Q I trained as a teacher in Jamaica and I recently moved to England. I now want to start teaching in secondary schools. When I was in Jamaica, I taught mathematics from Years 6 to 13, for almost six years. I have sent applications to various schools without success. I have just completed a master's degree in economics. What is the most efficient way of getting into the classroom here, and a paying teaching job?
AI am sorry you have found it difficult to start teaching in England.
Spring is not a good time to be looking for a permanent post since most schools have few reasons to create new teaching jobs. However, despite recent worries about funding, there are still teaching posts available for September.
Talk to the recruitment strategy managers in the local authorities where you are looking. They may be able to suggest schools with potential vacancies. Or they may have schools that would be prepared to help you convert your present teaching qualification through the overseas trained teacher scheme. This would give you qualified teacher status and demonstrate that you were familiar with the national curriculum and current teaching methods. QTS may make you more attractive to schools.
At the same time, contact one or more of the supply agencies that cover schools in the areas where you want to work. Supply teaching is not an easy option, but it would allow you to get a foot in the door. A supply agency may also know of schools that would be willing to help you gain qualified status. They might also help you make the most of your curriculum vitae.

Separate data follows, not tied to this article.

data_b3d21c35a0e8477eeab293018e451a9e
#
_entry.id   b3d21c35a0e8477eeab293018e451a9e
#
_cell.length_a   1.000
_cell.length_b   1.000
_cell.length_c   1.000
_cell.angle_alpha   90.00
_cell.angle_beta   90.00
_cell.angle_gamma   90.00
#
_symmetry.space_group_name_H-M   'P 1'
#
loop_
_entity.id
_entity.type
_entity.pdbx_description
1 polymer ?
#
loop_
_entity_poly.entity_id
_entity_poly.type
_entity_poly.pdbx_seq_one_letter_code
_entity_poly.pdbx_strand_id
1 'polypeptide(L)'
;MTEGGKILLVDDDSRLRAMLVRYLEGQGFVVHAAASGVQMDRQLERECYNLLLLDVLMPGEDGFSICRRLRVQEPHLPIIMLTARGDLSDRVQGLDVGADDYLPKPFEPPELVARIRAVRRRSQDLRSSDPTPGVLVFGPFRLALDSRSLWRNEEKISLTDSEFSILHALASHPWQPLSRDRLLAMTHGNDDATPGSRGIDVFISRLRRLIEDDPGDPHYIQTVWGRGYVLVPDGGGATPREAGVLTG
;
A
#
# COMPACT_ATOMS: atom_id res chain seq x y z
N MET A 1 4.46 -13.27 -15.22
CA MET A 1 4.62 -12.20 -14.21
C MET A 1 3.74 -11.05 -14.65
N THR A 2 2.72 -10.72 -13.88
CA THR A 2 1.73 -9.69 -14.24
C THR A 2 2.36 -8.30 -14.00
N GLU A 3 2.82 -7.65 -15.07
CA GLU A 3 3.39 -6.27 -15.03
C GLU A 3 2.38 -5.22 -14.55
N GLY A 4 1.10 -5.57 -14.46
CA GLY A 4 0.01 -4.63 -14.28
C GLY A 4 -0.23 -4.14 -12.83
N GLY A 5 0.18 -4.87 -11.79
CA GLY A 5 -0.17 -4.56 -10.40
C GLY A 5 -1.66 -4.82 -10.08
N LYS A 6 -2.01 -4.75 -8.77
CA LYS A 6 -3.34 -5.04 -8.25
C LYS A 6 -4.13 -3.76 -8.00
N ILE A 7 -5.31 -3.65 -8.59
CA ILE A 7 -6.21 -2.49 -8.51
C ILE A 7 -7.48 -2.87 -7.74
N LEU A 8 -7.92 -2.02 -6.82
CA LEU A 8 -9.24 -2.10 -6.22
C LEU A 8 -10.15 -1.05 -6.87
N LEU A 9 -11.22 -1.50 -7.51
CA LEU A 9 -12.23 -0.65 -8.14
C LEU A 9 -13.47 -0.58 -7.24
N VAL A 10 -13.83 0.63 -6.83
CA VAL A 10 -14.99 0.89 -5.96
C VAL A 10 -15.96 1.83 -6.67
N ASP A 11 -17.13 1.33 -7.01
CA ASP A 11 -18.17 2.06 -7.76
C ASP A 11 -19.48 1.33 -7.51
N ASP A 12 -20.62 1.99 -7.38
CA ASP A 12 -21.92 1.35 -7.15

With an economics degree and mathematics qualification, you should also consider further education. You don't need qualified teacher status to start work in this sector and part-time work is often available.
Q My partner is moving to the north-east to become head of department in a comprehensive. How hard will it be for me to find a teaching post in a primary school for September?
A Parts of the north-east have been disproportionately affected by the national decline in the birth rate, and rolls are falling in many primary schools. Authorities in the north have often not suffered as badly as other parts of the country in this year's funding changes. Nevertheless, with more new teachers qualified to teach in primary schools entering the market, competition could be quite stiff. You will need to sell yourself on your record and on how you will be able to adapt to teaching in a different part of the country. Partly because of the age distribution of the teaching profession, senior and middle management posts may be attracting less interest than more junior positions.
John Howson is visiting professor at Oxford Brookes University and managing director of Education Data Surveys. Send your career questions to him at firstname.lastname@example.org